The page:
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    Tom O'Leary.

Iluka mining-plan potential might change Horsham’s socio-economic landscape


An Australian mining boss has suggested new technology being developed for a Wimmera mining project has potential to be an industry ‘game changer’ if successful.

Perth-based mineral-sands producer Iluka Resources, working on a mining plan likely to change Horsham’s socio-economic landscape, is on the cusp of developing a new technique to process Wimmera zircon to make it suitable for global markets. 

The company has, since September 2018, been exploring the potential of a multi-million-dollar Wimmera Project, a mineral-sand-mining venture about eight kilometres north of Toolondo.

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Company managing director Tom O’Leary said if Iluka had success in developing a solution to process the Wimmera’s zircon, which had issues with impurities, other commercial mining companies across western Victoria would also benefit. 

He said the project was one of three in Australia that could further leverage the company’s position in the global mining industry. 

Iluka is also assessing the feasibility of developing Australia’s first rare-earth refinery at Eneabba in Western Australia and an underground mining method to access the orebody more economically than conventional means at its Balranald mine in southern New South Wales. “Each of these projects are potential game changers for the industry,” Mr O’Leary said.

“Balranald and Wimmera are each focused on overcoming long-known technical challenges. Both the mining technology we’re developing at Balranald and the zircon-processing technology we’re developing for the Wimmera have potential applications beyond these respective deposits, both within and outside Iluka.” 

The company plans to build a mineral-separation plant and zircon refinery on the Wimmera site as part of the project. 

Mr O’Leary said the company’s success in developing the zircon-processing technique would determine its decision to proceed with the project.

“Wimmera Project work is focused on a processing solution to enable zircon, which is high in uranium and thorium, to be suitable for the ceramics market,” he said.

“These impurities are a challenge shared by all of the fine-grained mineral-sands deposits in western Victoria – one that Iluka has applied considerable effort to conquering,” Mr O’Leary said.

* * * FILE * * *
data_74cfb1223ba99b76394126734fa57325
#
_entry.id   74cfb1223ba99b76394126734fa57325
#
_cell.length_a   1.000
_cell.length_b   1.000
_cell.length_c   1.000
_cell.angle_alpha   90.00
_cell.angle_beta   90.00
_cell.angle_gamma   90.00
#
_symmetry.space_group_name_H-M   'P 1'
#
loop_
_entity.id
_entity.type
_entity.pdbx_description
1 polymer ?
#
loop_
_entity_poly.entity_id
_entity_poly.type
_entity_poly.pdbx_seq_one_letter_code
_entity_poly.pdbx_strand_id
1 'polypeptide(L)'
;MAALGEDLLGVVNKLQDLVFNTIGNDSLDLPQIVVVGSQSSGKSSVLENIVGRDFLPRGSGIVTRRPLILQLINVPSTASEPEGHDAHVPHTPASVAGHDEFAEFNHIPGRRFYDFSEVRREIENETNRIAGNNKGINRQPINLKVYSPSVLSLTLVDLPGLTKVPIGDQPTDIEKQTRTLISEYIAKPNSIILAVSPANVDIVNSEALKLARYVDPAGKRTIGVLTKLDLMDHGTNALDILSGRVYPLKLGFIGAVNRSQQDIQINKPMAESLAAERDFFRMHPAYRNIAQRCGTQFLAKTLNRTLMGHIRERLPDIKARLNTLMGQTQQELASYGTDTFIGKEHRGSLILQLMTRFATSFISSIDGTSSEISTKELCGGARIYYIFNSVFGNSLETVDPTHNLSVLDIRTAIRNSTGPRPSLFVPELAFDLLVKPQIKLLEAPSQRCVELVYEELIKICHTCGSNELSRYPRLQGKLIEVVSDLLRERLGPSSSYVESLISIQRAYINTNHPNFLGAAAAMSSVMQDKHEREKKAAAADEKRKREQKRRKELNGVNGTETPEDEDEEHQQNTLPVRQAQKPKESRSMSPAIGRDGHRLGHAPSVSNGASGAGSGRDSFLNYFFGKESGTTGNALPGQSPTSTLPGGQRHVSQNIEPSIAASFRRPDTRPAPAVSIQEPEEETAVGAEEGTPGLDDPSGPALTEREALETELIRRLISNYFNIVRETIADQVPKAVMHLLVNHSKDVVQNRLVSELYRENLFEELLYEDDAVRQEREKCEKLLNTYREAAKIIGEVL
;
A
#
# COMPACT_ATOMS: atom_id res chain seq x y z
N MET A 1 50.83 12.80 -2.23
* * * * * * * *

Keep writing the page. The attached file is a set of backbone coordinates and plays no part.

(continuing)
“I’m encouraged by the progress we’re making in this regard.”

Iluka Murray Basin regional manager Dean Menzel said the company had ‘invested substantially’ in a processing solution for the Wimmera’s zircon since 2014. 

“Without a processing solution, the impurities make the zircon ineligible for the ceramics market, an industry that uses over half of all global zircon supply,” he said.

Iluka believes the Wimmera Project has potential to provide a multi-decade supply of zircon and rare earths.

The company also expects it to create 300 to 350 jobs during construction and an additional 280 to 350 full-time jobs for up to 25 years. 

Mr Menzel said the rare-earth-bearing minerals within the Wimmera deposit were also similar to Iluka’s stockpiled rare earths at Eneabba and could feed into the company’s potential refining activities in future years.

“The critical minerals Iluka produces are essential for a range of sustainable development applications including solar panels, wind turbines and electric vehicles,” he said.

“Demand across this supply chain is expected to grow substantially over coming years as the world moves towards electrification and a low-carbon future.”

The company expects environmental studies and community engagement relating to the overall mining development to continue until late 2021 before it can seek government approval to proceed into a construction phase.  

Baseline environmental studies and community engagement relating to the development of the project’s Environmental Effects Statement continue through face-to-face and online forums. 

Iluka ran a face-to-face consultation session at Toolondo Hall and an online session in March. 

People who attended the consultations were interested in noise, air quality, traffic numbers, road impacts, water availability and security, groundwater, flora and fauna, job and growth opportunities.

The entire May 26, 2021 edition of The Weekly Advertiser is available online. READ IT HERE!

The entire May 26, 2021 edition of AgLife is available online. READ IT HERE!